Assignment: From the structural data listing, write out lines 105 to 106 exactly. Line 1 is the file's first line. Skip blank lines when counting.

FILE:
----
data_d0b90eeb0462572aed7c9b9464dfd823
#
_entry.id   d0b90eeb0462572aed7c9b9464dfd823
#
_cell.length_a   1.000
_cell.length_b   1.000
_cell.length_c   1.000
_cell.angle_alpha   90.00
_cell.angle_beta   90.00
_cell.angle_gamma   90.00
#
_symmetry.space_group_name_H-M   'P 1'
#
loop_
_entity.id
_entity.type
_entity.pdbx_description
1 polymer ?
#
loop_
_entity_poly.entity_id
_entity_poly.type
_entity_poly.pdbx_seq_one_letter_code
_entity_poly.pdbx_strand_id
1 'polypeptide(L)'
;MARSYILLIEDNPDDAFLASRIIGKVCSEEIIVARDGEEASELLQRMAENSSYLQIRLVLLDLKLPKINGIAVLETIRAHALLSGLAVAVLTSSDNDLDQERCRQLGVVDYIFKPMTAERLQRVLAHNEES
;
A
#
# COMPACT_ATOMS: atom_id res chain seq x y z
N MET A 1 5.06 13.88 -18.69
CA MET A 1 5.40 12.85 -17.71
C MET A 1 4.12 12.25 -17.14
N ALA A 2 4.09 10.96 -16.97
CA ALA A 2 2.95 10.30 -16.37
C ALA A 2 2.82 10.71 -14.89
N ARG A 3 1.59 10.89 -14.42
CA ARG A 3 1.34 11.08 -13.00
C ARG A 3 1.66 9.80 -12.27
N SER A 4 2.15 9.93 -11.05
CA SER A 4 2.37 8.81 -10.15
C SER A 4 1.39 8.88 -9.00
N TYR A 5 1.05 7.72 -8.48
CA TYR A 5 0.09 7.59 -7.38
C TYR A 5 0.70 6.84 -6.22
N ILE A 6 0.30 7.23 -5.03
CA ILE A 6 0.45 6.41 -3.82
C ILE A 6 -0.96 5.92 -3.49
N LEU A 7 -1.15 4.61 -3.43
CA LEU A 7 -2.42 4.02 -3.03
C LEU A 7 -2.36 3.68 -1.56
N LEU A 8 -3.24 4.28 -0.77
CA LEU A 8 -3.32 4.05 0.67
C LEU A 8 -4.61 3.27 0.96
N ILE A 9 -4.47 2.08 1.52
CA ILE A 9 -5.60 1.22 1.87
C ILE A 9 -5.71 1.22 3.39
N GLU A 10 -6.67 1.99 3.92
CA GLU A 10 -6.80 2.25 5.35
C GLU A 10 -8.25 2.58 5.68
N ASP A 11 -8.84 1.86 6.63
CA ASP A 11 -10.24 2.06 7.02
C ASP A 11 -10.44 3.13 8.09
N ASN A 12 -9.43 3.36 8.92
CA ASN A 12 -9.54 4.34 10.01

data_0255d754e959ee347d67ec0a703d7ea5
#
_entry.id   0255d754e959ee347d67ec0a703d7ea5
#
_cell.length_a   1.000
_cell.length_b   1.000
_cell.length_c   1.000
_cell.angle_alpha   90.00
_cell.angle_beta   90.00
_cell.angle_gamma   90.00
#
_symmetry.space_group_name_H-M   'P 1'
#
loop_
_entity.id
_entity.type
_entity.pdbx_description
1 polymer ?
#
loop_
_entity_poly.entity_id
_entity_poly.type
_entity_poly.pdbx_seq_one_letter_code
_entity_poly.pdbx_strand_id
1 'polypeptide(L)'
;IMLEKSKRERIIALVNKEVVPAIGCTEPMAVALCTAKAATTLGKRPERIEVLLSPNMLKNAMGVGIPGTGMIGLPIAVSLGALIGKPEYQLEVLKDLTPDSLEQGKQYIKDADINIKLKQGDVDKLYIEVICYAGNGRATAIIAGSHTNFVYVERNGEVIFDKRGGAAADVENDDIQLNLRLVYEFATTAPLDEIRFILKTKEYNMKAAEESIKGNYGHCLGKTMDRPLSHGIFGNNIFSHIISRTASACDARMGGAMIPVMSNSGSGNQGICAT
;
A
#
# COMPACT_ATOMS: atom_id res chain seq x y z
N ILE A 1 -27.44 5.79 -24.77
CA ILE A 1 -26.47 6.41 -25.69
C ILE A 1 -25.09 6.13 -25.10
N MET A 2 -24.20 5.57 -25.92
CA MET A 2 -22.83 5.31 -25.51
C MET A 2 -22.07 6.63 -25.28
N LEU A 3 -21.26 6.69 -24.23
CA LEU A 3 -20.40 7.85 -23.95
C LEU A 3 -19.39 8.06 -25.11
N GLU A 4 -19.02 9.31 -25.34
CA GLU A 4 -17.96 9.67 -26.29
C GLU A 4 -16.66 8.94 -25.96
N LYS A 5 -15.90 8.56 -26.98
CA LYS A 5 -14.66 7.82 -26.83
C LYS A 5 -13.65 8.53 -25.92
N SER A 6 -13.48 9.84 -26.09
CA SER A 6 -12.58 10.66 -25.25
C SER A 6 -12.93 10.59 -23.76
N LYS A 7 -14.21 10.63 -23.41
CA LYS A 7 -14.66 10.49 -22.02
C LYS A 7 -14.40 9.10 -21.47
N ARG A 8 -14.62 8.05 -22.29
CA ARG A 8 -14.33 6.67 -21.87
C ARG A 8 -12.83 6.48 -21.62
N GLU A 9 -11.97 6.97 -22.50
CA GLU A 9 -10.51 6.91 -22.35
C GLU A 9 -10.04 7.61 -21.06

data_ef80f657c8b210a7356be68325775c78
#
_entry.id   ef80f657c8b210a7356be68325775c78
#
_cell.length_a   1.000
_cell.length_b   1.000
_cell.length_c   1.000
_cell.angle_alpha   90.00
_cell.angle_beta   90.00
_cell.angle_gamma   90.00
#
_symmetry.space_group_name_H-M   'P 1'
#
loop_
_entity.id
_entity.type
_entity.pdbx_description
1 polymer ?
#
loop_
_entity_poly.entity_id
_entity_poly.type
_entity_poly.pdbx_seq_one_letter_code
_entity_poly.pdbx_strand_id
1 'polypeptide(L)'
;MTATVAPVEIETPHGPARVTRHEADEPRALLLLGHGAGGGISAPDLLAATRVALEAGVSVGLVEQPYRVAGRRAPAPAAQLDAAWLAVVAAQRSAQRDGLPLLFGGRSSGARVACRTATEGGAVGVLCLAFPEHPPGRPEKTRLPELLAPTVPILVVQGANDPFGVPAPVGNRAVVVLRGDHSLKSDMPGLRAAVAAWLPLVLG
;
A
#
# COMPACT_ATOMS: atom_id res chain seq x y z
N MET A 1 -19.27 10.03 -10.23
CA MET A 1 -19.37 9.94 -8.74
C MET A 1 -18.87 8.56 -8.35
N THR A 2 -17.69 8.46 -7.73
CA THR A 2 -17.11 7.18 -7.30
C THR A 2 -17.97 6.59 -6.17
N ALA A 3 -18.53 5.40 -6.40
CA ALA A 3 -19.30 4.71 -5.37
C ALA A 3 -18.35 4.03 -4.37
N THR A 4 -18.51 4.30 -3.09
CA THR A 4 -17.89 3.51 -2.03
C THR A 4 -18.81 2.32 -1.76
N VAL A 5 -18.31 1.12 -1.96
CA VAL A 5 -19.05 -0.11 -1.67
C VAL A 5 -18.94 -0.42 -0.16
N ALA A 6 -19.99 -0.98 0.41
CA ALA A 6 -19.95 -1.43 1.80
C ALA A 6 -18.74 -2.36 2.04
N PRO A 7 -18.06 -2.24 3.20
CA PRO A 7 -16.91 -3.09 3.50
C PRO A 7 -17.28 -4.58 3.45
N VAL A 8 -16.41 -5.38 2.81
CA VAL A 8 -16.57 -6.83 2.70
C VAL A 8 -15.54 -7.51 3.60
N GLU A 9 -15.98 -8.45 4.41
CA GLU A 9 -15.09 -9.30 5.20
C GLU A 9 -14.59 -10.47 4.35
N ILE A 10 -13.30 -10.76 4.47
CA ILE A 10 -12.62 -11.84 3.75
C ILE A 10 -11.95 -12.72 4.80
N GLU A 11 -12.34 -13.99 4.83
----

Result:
N GLU A 4 -19.02 9.31 -25.34
CA GLU A 4 -17.96 9.67 -26.29